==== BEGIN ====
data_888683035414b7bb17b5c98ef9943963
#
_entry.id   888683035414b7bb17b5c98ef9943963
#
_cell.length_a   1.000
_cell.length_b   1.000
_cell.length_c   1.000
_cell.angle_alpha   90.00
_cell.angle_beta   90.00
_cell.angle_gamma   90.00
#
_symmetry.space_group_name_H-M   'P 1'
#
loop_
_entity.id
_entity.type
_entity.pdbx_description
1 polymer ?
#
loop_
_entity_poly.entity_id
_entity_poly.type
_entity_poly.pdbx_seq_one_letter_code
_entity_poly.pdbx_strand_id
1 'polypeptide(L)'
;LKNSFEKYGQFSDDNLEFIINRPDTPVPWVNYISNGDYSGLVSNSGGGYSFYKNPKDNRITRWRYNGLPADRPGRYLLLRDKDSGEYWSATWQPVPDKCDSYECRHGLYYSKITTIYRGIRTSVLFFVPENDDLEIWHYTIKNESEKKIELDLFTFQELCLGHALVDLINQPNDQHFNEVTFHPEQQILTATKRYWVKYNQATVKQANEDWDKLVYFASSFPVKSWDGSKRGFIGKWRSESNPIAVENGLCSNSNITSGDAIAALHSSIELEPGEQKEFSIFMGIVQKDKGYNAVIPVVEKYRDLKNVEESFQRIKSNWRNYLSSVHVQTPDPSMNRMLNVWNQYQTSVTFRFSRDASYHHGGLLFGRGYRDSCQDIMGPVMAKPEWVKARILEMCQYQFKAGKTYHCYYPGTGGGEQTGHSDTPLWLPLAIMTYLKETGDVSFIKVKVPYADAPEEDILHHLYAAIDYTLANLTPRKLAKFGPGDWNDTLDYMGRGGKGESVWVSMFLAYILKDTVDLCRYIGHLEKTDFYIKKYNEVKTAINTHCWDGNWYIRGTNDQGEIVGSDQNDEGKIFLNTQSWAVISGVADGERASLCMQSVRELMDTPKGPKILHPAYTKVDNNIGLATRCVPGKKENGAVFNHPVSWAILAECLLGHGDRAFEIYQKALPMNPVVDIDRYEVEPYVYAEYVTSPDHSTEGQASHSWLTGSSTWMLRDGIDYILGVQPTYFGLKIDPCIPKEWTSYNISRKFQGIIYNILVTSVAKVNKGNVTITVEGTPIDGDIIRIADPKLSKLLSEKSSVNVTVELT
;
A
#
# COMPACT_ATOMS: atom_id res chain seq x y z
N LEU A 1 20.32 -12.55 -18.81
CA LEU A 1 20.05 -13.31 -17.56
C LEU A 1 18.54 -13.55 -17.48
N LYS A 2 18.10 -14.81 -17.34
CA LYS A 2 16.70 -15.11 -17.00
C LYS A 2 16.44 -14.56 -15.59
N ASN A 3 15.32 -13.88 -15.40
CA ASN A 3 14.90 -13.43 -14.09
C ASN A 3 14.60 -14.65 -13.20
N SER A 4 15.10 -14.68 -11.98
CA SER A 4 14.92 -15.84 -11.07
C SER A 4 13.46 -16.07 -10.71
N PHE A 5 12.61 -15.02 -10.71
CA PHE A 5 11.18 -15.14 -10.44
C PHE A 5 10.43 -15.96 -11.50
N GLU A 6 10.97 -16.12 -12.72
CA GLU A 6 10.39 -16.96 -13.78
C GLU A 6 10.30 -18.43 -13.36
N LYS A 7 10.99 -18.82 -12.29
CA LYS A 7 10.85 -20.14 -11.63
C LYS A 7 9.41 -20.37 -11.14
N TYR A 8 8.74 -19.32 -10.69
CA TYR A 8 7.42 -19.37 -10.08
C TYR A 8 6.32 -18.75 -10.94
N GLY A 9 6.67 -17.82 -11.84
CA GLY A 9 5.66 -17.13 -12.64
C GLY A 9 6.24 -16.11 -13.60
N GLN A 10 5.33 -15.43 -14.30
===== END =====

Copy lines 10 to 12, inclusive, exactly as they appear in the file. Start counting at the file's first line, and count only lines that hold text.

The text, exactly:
_cell.angle_gamma   90.00
#
_symmetry.space_group_name_H-M   'P 1'